Current Research Projects in Peace Studies

Scholars in our School's discipline of Peace Studies engage in a number of internationally-renowned research projects. Often, such research projects receive funding from a number of well-respected awards and grants. Explore this page to discover some of our ongoing research projects and the impacts they make in academy and society.

A wall by a road at night time

Explore our current projects by clicking on their name in the drop-down menu.

Current Projects

The Horizon 2020 funded research project PAVE (Preventing and Addressing Violent Extremism through Community Resilience in the Western Balkans and the MENA) aims to tackle the global issue of radicalisation by examining its root causes and driving factors. Based on a comparative assessment of local communities in relation to vulnerability or resilience to violent extremism across seven case study countries (Bosnia and Herzegovina, Serbia, Kosovo, North Macedonia, Tunisia, Lebanon and Iraq), the 13 international partner institutions are developing policy recommendations and tools to tackle violent extremism in and beyond the country study sample. The TCD team is led by Maja Halilovic Pastuovic.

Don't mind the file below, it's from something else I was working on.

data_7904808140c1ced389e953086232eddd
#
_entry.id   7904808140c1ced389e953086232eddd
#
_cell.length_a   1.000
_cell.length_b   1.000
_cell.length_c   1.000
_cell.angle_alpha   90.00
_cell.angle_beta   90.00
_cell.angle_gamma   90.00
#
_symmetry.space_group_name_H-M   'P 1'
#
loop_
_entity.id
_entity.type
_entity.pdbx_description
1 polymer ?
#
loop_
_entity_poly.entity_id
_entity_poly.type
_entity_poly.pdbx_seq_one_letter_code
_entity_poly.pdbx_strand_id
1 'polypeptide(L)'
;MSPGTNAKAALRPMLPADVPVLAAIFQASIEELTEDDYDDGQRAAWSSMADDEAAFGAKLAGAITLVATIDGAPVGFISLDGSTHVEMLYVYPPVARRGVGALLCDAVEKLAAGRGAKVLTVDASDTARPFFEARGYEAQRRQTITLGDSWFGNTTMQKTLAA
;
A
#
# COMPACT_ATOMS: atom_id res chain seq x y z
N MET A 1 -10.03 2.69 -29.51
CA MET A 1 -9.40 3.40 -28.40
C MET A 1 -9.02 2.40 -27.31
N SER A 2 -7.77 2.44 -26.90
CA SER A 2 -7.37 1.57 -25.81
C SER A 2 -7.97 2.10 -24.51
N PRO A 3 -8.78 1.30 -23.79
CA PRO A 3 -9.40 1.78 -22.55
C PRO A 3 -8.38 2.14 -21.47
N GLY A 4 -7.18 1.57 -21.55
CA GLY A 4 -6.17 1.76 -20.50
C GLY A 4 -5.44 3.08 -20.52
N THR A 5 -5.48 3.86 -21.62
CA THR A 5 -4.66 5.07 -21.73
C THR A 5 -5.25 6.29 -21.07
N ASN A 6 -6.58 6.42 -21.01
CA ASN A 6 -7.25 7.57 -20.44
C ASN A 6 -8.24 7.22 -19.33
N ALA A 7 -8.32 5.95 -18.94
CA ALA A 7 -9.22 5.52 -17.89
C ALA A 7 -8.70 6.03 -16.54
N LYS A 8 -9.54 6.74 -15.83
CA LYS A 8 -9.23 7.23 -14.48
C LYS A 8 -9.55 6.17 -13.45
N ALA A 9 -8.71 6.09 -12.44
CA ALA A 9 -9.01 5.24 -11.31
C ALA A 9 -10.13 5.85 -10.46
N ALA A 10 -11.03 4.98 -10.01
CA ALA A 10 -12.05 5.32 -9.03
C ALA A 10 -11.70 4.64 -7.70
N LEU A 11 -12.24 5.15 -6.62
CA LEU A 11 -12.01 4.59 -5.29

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Funded by the EU under the Horizon 2020 programme this project is led in Trinity by Professor Linda Hogan. It is a consortium of 11 European partners, led by the University of Utrecht. The project combines high quality training in research integrity with innovative modes of engagement in order to bring ethics alive, thereby equipping the next generation of researchers with the capabilities to conduct research in a responsible manner and to address new and unforeseen research challenges.

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Linda Hogan is one of a four-person team in this Irish Research Council funded project. The project is funded under the COALESE programme which is focused on Collaborative Alliances for Societal Challenges. Co-led by Professor Andrea Mulligan, Law and Professor Joan Lalor in Nursing & Midwifery and with Professor Des Ryan (Law) the project aims to investigate, for the first time, the operation of the right to conscientious objection in abortion services in Ireland and to develop a coherent framework for situating conscientious objection within a system of access to abortion services in a manner that is proportionate, effective and legally robust.

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This is a government-led national brainstorm on research and the role it can play in creating a better future for all. It has provided the public with an opportunity to submit their ideas about research and its importance. Over 18,000 ideas were received from the public and these have been analysed by an Expert Committee led by Professor Linda Hogan. The Creating Our Future Report will be launched in May 2022.